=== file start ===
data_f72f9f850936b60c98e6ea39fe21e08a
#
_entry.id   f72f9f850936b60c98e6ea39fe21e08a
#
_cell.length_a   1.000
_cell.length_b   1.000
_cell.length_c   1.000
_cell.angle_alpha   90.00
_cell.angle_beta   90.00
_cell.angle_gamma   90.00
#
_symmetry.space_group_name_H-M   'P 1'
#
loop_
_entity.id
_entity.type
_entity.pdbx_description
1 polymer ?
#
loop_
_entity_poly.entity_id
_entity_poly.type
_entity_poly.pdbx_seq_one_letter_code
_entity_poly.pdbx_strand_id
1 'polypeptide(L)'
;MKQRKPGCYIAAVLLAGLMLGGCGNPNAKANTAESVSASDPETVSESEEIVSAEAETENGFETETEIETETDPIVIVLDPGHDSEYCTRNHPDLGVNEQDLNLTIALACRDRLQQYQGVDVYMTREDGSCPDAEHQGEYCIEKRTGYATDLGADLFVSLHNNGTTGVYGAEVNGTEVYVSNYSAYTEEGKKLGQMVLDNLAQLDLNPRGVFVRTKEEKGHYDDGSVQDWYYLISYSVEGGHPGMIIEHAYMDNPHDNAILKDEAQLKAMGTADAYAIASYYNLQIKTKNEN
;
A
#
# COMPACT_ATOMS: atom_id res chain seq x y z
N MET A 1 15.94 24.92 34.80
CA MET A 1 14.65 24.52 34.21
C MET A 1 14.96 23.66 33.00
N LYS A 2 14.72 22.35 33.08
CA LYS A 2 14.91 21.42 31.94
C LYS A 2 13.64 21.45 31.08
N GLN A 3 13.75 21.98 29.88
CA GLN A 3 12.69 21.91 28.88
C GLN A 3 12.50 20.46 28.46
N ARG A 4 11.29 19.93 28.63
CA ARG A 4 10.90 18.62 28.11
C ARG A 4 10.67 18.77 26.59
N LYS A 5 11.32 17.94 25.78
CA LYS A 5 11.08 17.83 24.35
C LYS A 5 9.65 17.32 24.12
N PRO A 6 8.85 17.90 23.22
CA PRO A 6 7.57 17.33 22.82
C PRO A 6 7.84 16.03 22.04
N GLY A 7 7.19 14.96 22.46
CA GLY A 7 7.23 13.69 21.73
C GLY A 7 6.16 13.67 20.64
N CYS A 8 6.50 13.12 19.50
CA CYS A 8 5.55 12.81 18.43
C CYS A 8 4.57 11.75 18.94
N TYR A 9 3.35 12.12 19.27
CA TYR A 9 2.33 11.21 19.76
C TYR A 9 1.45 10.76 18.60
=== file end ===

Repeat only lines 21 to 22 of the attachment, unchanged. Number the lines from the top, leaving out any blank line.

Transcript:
_entity_poly.entity_id
_entity_poly.type